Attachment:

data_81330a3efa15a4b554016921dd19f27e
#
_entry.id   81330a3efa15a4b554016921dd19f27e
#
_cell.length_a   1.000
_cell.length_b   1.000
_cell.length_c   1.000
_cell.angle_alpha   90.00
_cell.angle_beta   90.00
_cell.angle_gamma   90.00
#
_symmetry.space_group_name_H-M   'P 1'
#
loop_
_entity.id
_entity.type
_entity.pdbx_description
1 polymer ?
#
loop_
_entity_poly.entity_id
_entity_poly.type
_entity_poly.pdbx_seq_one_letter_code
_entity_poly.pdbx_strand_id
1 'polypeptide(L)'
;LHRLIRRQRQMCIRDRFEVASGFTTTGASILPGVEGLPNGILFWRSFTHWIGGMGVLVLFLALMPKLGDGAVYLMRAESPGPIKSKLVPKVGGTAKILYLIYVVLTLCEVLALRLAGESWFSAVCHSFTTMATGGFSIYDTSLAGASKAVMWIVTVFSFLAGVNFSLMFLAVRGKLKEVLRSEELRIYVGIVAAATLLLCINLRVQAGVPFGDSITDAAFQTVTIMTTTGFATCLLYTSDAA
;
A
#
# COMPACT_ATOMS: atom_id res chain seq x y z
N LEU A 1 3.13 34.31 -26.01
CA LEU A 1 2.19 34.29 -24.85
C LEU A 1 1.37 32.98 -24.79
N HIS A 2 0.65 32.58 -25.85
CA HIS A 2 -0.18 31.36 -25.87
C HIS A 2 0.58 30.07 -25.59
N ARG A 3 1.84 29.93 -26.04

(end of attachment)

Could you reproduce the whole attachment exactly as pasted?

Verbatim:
data_81330a3efa15a4b554016921dd19f27e
#
_entry.id   81330a3efa15a4b554016921dd19f27e
#
_cell.length_a   1.000
_cell.length_b   1.000
_cell.length_c   1.000
_cell.angle_alpha   90.00
_cell.angle_beta   90.00
_cell.angle_gamma   90.00
#
_symmetry.space_group_name_H-M   'P 1'
#
loop_
_entity.id
_entity.type
_entity.pdbx_description
1 polymer ?
#
loop_
_entity_poly.entity_id
_entity_poly.type
_entity_poly.pdbx_seq_one_letter_code
_entity_poly.pdbx_strand_id
1 'polypeptide(L)'
;LHRLIRRQRQMCIRDRFEVASGFTTTGASILPGVEGLPNGILFWRSFTHWIGGMGVLVLFLALMPKLGDGAVYLMRAESPGPIKSKLVPKVGGTAKILYLIYVVLTLCEVLALRLAGESWFSAVCHSFTTMATGGFSIYDTSLAGASKAVMWIVTVFSFLAGVNFSLMFLAVRGKLKEVLRSEELRIYVGIVAAATLLLCINLRVQAGVPFGDSITDAAFQTVTIMTTTGFATCLLYTSDAA
;
A
#
# COMPACT_ATOMS: atom_id res chain seq x y z
N LEU A 1 3.13 34.31 -26.01
CA LEU A 1 2.19 34.29 -24.85
C LEU A 1 1.37 32.98 -24.79
N HIS A 2 0.65 32.58 -25.85
CA HIS A 2 -0.18 31.36 -25.87
C HIS A 2 0.58 30.07 -25.59
N ARG A 3 1.84 29.93 -26.04